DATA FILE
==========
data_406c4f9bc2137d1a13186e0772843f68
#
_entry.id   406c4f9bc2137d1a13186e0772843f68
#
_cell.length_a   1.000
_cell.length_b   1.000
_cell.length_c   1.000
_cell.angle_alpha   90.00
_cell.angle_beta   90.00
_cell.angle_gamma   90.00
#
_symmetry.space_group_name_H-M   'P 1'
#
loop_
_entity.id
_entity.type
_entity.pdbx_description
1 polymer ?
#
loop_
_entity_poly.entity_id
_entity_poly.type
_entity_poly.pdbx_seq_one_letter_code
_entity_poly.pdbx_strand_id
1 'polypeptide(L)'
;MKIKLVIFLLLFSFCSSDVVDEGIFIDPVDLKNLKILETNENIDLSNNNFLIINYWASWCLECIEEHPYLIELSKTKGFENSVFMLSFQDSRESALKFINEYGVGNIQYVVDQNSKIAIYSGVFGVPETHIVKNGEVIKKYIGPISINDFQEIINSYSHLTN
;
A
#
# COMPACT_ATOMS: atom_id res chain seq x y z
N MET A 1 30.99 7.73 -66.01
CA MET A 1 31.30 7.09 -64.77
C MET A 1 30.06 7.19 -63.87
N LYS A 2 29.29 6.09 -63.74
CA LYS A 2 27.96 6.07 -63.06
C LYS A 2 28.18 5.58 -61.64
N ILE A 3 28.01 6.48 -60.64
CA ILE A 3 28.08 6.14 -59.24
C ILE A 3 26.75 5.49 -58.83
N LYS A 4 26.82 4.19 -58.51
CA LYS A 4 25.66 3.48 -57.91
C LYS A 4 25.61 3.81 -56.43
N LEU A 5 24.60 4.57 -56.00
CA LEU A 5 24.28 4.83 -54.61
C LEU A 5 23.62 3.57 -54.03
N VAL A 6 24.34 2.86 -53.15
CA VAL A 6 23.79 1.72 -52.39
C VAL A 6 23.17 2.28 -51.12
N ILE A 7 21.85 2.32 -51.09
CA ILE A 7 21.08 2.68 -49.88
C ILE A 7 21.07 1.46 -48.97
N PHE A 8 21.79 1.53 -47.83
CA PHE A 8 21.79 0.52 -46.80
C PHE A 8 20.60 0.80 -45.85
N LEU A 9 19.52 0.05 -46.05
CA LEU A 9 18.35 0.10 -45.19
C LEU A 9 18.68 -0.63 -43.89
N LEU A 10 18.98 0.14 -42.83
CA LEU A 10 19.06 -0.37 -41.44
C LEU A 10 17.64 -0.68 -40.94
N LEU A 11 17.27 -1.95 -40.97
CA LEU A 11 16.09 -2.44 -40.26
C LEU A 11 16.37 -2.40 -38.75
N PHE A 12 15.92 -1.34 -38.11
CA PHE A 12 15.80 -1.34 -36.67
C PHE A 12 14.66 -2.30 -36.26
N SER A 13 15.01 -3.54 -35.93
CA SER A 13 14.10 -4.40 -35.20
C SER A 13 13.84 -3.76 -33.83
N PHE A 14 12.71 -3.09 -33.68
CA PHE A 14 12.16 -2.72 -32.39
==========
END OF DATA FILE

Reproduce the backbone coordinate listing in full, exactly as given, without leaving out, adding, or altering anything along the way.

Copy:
data_406c4f9bc2137d1a13186e0772843f68
#
_entry.id   406c4f9bc2137d1a13186e0772843f68
#
_cell.length_a   1.000
_cell.length_b   1.000
_cell.length_c   1.000
_cell.angle_alpha   90.00
_cell.angle_beta   90.00
_cell.angle_gamma   90.00
#
_symmetry.space_group_name_H-M   'P 1'
#
loop_
_entity.id
_entity.type
_entity.pdbx_description
1 polymer ?
#
loop_
_entity_poly.entity_id
_entity_poly.type
_entity_poly.pdbx_seq_one_letter_code
_entity_poly.pdbx_strand_id
1 'polypeptide(L)'
;MKIKLVIFLLLFSFCSSDVVDEGIFIDPVDLKNLKILETNENIDLSNNNFLIINYWASWCLECIEEHPYLIELSKTKGFENSVFMLSFQDSRESALKFINEYGVGNIQYVVDQNSKIAIYSGVFGVPETHIVKNGEVIKKYIGPISINDFQEIINSYSHLTN
;
A
#
# COMPACT_ATOMS: atom_id res chain seq x y z
N MET A 1 30.99 7.73 -66.01
CA MET A 1 31.30 7.09 -64.77
C MET A 1 30.06 7.19 -63.87
N LYS A 2 29.29 6.09 -63.74
CA LYS A 2 27.96 6.07 -63.06
C LYS A 2 28.18 5.58 -61.64
N ILE A 3 28.01 6.48 -60.64
CA ILE A 3 28.08 6.14 -59.24
C ILE A 3 26.75 5.49 -58.83
N LYS A 4 26.82 4.19 -58.51
CA LYS A 4 25.66 3.48 -57.91
C LYS A 4 25.61 3.81 -56.43
N LEU A 5 24.60 4.57 -56.00
CA LEU A 5 24.28 4.83 -54.61
C LEU A 5 23.62 3.57 -54.03
N VAL A 6 24.34 2.86 -53.15
CA VAL A 6 23.79 1.72 -52.39
C VAL A 6 23.17 2.28 -51.12
N ILE A 7 21.85 2.32 -51.09
CA ILE A 7 21.08 2.68 -49.88
C ILE A 7 21.07 1.46 -48.97
N PHE A 8 21.79 1.53 -47.83
CA PHE A 8 21.79 0.52 -46.80
C PHE A 8 20.60 0.80 -45.85
N LEU A 9 19.52 0.05 -46.05
CA LEU A 9 18.35 0.10 -45.19
C LEU A 9 18.68 -0.63 -43.89
N LEU A 10 18.98 0.14 -42.83
CA LEU A 10 19.06 -0.37 -41.44
C LEU A 10 17.64 -0.68 -40.94
N LEU A 11 17.27 -1.95 -40.97
CA LEU A 11 16.09 -2.44 -40.26
C LEU A 11 16.37 -2.40 -38.75
N PHE A 12 15.92 -1.34 -38.11
CA PHE A 12 15.80 -1.34 -36.67
C PHE A 12 14.66 -2.30 -36.26
N SER A 13 15.01 -3.54 -35.93
CA SER A 13 14.10 -4.40 -35.20
C SER A 13 13.84 -3.76 -33.83
N PHE A 14 12.71 -3.09 -33.68
CA PHE A 14 12.16 -2.72 -32.39